I'm trying to interface with version RM08S of this rotary encoder using an Arduino Mega. The sensor supports a "Synchro serial interface (SSI), single ended" interface. I'm unfamiliar with this protocol.

Despite the name, it doesn't appear to match the description of the formal SSI or RS-422 specification, since that requires two wires for differential clock and data lines, whereas this sensor only has a single wire for each. This makes it sound more like IIC, but without the bus-like functionality.

Googling finds very few results on interfacing the Arduino to SSI devices, much less any standard libraries. This forum thread asks a similar question, but doesn't seem to resolve the issue.

Since there's just a clock and data line, would reading from this be as simple as toggling clock, and then reading the 10-bits of data from the data line, sequentially with each clock tick, accounting for whatever bits are used to pad the packet?

  • On my RM08 is an RS422 Interface connected. Can i just connect Data+ to Miso and CLK+ to SCK? @Majenko
    – TobiMiller
    Nov 13, 2020 at 8:44

1 Answer 1


It's just SPI.


// ...

uint8_t h = SPI.transfer(0x00);
uint8_t l = SPI.transfer(0x00);
delayMicroseconds(20); // Indicate EOT
uint16_t v = (h << 8) | l;
v >>= 4; // for 12 bit resolution, 5 for 11 bit, 6 for 10 bit etc.

For 8 bit resolution or less you only need one SPI.transfer, and subtract 8 from the right-shift amount.

Wiring is simple: clock to SCK (52 or ICSP 3) and data to MISO (50 or ICSP 1).

The timing diagrams in the datasheet (page 5) describe it all in detail.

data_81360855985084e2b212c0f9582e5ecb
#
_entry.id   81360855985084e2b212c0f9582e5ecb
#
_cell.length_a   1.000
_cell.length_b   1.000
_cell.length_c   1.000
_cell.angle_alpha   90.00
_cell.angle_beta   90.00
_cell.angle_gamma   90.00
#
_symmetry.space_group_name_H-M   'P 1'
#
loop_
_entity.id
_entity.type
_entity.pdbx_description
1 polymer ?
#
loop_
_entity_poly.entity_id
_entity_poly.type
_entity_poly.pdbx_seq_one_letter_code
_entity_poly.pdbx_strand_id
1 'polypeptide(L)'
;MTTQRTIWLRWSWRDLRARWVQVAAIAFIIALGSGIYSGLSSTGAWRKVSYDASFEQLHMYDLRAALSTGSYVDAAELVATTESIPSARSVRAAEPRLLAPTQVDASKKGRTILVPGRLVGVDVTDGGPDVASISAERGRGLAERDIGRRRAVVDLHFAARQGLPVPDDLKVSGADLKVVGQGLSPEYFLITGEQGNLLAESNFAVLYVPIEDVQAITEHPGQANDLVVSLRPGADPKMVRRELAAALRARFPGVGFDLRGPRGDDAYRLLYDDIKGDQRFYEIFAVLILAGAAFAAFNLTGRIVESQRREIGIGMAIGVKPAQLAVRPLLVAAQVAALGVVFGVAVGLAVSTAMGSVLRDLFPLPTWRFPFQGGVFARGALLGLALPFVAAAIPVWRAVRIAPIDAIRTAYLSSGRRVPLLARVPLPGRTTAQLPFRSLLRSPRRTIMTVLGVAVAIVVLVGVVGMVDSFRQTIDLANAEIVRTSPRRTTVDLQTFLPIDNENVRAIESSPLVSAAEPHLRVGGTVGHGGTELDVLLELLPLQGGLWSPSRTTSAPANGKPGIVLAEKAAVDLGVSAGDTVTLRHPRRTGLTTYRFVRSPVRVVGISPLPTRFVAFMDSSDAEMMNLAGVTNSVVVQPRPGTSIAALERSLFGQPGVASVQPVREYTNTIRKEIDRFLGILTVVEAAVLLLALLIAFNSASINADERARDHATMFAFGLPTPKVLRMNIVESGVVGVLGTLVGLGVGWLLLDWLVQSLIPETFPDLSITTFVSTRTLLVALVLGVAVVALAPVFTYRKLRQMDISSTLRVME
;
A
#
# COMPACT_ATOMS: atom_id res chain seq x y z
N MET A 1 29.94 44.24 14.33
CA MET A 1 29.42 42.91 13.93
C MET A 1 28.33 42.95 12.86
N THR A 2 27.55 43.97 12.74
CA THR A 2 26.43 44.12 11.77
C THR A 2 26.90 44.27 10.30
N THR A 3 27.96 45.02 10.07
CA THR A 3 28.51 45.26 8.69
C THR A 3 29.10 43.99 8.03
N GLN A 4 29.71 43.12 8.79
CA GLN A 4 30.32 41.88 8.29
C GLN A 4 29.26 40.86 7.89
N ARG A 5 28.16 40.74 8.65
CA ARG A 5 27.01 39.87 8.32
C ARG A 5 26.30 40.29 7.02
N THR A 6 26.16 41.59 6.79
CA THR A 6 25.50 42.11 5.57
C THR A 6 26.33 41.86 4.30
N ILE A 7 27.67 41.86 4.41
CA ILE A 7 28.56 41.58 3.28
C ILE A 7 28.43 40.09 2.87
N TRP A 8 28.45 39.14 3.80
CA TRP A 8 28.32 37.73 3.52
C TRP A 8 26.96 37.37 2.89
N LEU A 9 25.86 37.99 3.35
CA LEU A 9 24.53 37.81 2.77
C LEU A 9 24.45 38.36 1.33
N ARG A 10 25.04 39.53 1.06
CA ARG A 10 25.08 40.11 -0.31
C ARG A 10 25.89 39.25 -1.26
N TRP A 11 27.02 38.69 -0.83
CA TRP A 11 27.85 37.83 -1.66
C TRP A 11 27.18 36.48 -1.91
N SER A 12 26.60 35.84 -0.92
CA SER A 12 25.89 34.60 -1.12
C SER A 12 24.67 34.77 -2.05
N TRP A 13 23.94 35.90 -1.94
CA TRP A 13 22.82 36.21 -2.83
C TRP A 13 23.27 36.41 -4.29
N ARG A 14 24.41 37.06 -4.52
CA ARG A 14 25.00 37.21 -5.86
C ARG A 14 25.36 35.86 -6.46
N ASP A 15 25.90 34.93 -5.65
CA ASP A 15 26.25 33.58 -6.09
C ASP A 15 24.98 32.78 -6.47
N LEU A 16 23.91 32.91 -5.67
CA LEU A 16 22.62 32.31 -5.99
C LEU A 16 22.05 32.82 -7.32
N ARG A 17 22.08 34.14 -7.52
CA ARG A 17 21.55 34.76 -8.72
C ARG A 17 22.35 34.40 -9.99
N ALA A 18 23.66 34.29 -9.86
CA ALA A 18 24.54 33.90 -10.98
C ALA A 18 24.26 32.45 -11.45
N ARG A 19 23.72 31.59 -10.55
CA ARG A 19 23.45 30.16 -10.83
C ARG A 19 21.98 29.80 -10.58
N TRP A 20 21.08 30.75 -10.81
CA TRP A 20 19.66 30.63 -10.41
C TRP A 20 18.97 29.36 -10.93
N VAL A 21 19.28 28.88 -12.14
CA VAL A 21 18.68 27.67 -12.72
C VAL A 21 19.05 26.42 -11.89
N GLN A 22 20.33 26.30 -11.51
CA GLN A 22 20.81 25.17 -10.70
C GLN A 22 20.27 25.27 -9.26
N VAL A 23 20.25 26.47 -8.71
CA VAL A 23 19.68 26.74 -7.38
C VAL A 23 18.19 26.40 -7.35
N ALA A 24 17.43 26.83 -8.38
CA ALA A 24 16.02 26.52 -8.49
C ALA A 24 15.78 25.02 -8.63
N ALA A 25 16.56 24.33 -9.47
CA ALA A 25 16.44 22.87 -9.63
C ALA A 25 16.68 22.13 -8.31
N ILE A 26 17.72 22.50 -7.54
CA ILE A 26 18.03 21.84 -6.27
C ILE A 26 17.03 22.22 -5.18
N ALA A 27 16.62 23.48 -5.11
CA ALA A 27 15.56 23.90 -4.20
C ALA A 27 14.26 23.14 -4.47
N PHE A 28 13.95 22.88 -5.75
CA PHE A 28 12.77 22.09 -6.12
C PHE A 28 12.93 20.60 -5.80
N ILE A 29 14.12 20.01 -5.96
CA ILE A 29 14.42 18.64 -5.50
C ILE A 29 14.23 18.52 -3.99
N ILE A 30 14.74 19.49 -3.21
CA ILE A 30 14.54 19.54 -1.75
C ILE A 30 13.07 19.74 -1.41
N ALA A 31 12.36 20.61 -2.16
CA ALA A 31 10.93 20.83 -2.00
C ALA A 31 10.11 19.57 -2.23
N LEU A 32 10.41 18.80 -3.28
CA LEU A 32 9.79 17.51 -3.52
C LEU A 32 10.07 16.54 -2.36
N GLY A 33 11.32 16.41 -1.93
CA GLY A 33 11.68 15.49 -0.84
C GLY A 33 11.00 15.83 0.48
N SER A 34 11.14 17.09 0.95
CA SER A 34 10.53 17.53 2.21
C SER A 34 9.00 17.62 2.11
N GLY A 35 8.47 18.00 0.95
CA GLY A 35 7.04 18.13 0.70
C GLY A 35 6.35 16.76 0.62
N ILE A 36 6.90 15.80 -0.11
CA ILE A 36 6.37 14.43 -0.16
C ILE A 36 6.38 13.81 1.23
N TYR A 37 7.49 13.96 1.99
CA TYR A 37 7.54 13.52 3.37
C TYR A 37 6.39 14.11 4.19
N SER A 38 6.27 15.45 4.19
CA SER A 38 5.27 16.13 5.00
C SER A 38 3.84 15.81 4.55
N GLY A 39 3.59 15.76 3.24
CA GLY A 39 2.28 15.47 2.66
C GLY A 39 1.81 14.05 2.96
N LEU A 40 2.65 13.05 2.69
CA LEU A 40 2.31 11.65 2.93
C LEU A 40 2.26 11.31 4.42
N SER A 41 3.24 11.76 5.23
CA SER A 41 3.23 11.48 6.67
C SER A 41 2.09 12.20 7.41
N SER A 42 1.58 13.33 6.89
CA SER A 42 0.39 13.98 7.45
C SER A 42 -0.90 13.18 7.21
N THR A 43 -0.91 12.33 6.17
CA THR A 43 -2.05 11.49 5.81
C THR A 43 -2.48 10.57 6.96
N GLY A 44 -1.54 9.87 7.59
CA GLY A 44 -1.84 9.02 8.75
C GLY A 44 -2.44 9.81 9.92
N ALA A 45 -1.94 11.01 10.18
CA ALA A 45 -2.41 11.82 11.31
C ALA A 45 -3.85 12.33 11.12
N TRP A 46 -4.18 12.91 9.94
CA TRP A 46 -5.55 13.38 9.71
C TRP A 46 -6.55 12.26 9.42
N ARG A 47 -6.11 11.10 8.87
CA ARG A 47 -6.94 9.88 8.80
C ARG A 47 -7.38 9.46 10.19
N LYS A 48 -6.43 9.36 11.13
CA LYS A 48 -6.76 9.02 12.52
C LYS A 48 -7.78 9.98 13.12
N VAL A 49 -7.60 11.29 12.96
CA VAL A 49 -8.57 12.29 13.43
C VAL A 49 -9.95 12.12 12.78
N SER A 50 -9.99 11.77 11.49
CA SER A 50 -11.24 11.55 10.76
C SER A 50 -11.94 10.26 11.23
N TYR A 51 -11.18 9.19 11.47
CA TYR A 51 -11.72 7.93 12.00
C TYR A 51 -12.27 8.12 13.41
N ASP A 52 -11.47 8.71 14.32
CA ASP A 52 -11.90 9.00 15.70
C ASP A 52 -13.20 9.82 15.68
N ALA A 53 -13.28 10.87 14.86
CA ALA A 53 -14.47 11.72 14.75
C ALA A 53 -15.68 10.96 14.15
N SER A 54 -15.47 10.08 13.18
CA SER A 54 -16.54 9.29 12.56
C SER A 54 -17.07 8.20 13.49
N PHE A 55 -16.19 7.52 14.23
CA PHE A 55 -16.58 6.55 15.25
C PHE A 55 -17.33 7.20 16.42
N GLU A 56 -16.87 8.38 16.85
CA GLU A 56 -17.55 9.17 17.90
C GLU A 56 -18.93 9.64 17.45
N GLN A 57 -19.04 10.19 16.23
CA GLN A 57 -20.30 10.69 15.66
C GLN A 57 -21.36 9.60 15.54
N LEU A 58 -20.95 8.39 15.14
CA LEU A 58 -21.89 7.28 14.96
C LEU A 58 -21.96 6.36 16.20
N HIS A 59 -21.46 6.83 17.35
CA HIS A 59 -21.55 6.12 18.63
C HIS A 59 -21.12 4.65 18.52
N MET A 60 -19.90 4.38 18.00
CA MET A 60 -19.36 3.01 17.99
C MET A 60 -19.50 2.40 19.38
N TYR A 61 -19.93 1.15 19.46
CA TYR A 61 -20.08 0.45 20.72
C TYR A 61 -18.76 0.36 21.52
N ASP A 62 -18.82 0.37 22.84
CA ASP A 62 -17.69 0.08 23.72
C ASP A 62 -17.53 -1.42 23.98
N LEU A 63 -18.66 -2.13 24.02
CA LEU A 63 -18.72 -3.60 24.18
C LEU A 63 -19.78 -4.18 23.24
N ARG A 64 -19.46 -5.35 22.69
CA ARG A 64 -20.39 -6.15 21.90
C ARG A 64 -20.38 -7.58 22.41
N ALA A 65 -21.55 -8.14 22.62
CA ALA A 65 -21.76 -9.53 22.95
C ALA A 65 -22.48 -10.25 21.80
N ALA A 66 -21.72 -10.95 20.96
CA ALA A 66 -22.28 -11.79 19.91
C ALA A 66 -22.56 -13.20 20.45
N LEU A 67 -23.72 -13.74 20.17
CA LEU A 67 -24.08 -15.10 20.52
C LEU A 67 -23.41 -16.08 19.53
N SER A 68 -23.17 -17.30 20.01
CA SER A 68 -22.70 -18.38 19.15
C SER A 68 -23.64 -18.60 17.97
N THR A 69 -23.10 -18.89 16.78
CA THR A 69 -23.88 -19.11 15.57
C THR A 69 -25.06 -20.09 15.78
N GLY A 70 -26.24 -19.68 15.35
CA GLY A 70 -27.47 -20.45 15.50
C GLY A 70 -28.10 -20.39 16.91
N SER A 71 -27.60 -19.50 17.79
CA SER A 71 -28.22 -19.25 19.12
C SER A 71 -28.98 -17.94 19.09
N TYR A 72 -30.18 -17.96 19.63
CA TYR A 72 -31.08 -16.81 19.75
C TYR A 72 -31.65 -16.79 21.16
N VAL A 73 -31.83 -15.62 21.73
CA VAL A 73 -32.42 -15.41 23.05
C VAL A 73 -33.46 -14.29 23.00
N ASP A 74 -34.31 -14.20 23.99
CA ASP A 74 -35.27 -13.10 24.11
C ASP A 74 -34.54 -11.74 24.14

• If it's functionally SPI, why are they calling it SSI? Aren't those very different things?
    – Cerin
    Aug 21, 2018 at 16:15
  • It's almost SPI. Close enough to work. There is no CS pin, and timing is more critical, so they can't really call it SPI. It's a serial interface, and it's synchronous.
    – Majenko
    Aug 21, 2018 at 16:17
  • The datasheet notes that the clock should start high, and after a falling-edge, the sensor value is latched, and on the next rising edge, you get the MSB. For SPI, doesn't clock start low, so you won't get the MSB until the 2nd cycle (2nd bit)? Aug 21, 2018 at 17:46
  • @josecanuc It depends on the "mode" of SPI. You may need to issue an SPI.setDataMode(...) to set SPI into the right phase / polarity.
    – Majenko
    Aug 21, 2018 at 17:48
  • @josecanuc Thanks for pointing it out, by the way. I have added the right mode call to the example above. It looks like SPI_MODE2 should do it (Polarity = 1, Phase = 0)
    – Majenko
    Aug 21, 2018 at 18:02

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